About Yosemite


October 1, 1890, John Muir and his peers pushed for legislation and action to safeguard nature. The president at the time, Benjamin Harrison, had signed a bill to officially make Yosemite a national park. Interestingly, Yosemite Valley and the Mariposa Grove were designated as national parks in 1864 through a land grant provided by President Lincoln at the time, but they were not included until 1906. The 1890 decree established a buffer zone surrounding the Valley and Grove.



Museums Near Yosemite National Park

Only one hour from Yosemite's South Gate, this museum will give information on seeing the various historical and recreational places as well as an appreciation for the history around Yosemite.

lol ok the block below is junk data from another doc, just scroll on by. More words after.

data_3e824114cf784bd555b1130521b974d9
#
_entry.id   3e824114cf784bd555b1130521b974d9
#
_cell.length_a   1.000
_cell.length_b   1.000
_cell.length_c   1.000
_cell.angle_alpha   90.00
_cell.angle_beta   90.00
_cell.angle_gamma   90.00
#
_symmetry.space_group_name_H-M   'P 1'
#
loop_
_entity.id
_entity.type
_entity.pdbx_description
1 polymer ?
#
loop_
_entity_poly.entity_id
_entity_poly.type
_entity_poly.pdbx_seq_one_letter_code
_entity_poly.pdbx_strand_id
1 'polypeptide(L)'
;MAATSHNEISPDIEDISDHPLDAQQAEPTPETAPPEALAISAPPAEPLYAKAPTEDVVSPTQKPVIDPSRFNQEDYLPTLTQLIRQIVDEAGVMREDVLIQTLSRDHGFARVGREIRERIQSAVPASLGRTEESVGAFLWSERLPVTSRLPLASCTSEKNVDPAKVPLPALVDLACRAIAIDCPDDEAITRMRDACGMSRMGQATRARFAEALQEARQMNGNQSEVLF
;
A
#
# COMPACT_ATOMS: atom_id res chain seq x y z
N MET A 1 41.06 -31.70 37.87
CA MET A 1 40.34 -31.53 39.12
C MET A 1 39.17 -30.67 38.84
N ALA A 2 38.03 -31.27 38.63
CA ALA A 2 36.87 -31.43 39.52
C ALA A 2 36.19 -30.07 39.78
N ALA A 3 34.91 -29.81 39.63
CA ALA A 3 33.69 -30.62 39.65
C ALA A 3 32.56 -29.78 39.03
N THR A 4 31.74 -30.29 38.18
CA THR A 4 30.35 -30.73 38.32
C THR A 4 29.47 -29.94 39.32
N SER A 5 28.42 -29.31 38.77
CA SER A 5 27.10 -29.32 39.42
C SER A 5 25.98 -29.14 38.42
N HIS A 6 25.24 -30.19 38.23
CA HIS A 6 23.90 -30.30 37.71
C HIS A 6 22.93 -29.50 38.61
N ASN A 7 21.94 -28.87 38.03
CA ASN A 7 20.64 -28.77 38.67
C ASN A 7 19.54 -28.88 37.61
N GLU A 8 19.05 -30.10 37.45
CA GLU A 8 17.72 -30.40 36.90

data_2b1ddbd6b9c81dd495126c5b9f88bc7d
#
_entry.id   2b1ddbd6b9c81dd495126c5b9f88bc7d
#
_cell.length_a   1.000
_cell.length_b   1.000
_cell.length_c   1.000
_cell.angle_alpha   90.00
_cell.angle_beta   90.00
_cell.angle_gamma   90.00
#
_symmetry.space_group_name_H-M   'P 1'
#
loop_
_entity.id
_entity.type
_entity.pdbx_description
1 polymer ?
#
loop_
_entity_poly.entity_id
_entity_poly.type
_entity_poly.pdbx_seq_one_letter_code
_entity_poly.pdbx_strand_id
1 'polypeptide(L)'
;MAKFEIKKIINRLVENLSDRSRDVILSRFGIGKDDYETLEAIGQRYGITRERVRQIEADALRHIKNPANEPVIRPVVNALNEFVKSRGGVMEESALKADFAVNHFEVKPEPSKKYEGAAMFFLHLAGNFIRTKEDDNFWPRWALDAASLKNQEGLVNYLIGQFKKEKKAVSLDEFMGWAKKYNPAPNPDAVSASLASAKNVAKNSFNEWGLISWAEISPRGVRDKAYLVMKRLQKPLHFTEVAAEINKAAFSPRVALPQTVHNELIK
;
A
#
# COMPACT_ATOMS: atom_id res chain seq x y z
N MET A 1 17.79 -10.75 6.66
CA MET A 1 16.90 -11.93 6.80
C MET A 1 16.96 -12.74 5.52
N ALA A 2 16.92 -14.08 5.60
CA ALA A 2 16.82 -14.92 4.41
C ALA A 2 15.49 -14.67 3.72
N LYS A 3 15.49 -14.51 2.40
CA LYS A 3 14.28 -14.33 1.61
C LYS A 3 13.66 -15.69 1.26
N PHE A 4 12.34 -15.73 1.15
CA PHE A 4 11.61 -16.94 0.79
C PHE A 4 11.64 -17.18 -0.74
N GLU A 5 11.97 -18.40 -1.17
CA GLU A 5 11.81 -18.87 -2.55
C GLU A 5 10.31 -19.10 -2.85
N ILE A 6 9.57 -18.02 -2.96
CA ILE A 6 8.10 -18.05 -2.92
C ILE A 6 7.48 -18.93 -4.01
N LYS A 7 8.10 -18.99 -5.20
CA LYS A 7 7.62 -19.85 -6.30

Raymond Museum

This place is the subject of a unique collection of antiquities and historical things.

Coarsegold Historic Museum

The museum is centered on two 1870s residences that have been repaired and decorated.

Fresno Flats Museum

Take a step back in time as you travel into the underground tunnel and learn how gold was harvested in the mid-nineteenth century.

California State Mining and Mineral Museum

This museum offers a once in a life time experience by riding the logging train through a four mile journey.

Yosemite Mountain Sugar Pine Railroad

Why Visit a National Park?

National parks are protected pieces of land and bodies of water that the public can access. This allows individuals the opportunity to explore the wilderness and access outdoor activities they wouldn't be able to partake in a city. Some examples would be hiking, kayaking, and so much more.

Questions? Reviews

Yosemite National Park Reviews